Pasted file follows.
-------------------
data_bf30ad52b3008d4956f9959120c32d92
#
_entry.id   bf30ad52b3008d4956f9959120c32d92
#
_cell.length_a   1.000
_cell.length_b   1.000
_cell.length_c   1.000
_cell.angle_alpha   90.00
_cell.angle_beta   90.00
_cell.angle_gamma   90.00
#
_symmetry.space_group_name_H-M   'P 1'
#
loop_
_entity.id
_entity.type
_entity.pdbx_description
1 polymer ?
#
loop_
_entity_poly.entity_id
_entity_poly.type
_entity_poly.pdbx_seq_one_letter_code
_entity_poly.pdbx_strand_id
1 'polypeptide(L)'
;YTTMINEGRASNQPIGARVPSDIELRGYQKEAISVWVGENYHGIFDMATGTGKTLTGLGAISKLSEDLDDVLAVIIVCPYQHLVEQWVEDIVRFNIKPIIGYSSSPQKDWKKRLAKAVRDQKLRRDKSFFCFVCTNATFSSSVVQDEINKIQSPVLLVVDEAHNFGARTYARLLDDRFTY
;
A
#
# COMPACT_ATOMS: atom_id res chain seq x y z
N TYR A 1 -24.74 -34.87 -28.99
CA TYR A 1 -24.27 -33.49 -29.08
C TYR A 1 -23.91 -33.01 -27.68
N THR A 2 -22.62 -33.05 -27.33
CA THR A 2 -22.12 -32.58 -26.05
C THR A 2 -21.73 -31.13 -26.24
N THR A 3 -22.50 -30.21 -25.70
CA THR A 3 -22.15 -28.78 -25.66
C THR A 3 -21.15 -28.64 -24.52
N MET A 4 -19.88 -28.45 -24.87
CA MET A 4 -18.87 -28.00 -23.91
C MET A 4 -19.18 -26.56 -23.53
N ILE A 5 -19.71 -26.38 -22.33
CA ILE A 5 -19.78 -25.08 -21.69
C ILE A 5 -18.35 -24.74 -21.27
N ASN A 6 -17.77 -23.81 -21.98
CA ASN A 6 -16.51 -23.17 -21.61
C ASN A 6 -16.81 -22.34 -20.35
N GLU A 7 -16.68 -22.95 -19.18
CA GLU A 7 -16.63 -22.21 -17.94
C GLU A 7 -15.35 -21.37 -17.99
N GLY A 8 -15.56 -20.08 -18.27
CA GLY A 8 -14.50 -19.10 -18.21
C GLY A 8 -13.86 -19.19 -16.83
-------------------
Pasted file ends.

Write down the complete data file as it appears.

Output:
data_bf30ad52b3008d4956f9959120c32d92
#
_entry.id   bf30ad52b3008d4956f9959120c32d92
#
_cell.length_a   1.000
_cell.length_b   1.000
_cell.length_c   1.000
_cell.angle_alpha   90.00
_cell.angle_beta   90.00
_cell.angle_gamma   90.00
#
_symmetry.space_group_name_H-M   'P 1'
#
loop_
_entity.id
_entity.type
_entity.pdbx_description
1 polymer ?
#
loop_
_entity_poly.entity_id
_entity_poly.type
_entity_poly.pdbx_seq_one_letter_code
_entity_poly.pdbx_strand_id
1 'polypeptide(L)'
;YTTMINEGRASNQPIGARVPSDIELRGYQKEAISVWVGENYHGIFDMATGTGKTLTGLGAISKLSEDLDDVLAVIIVCPYQHLVEQWVEDIVRFNIKPIIGYSSSPQKDWKKRLAKAVRDQKLRRDKSFFCFVCTNATFSSSVVQDEINKIQSPVLLVVDEAHNFGARTYARLLDDRFTY
;
A
#
# COMPACT_ATOMS: atom_id res chain seq x y z
N TYR A 1 -24.74 -34.87 -28.99
CA TYR A 1 -24.27 -33.49 -29.08
C TYR A 1 -23.91 -33.01 -27.68
N THR A 2 -22.62 -33.05 -27.33
CA THR A 2 -22.12 -32.58 -26.05
C THR A 2 -21.73 -31.13 -26.24
N THR A 3 -22.50 -30.21 -25.70
CA THR A 3 -22.15 -28.78 -25.66
C THR A 3 -21.15 -28.64 -24.52
N MET A 4 -19.88 -28.45 -24.87
CA MET A 4 -18.87 -28.00 -23.91
C MET A 4 -19.18 -26.56 -23.53
N ILE A 5 -19.71 -26.38 -22.33
CA ILE A 5 -19.78 -25.08 -21.69
C ILE A 5 -18.35 -24.74 -21.27
N ASN A 6 -17.77 -23.81 -21.98
CA ASN A 6 -16.51 -23.17 -21.61
C ASN A 6 -16.81 -22.34 -20.35
N GLU A 7 -16.68 -22.95 -19.18
CA GLU A 7 -16.63 -22.21 -17.94
C GLU A 7 -15.35 -21.37 -17.99
N GLY A 8 -15.56 -20.08 -18.27
CA GLY A 8 -14.50 -19.10 -18.21
C GLY A 8 -13.86 -19.19 -16.83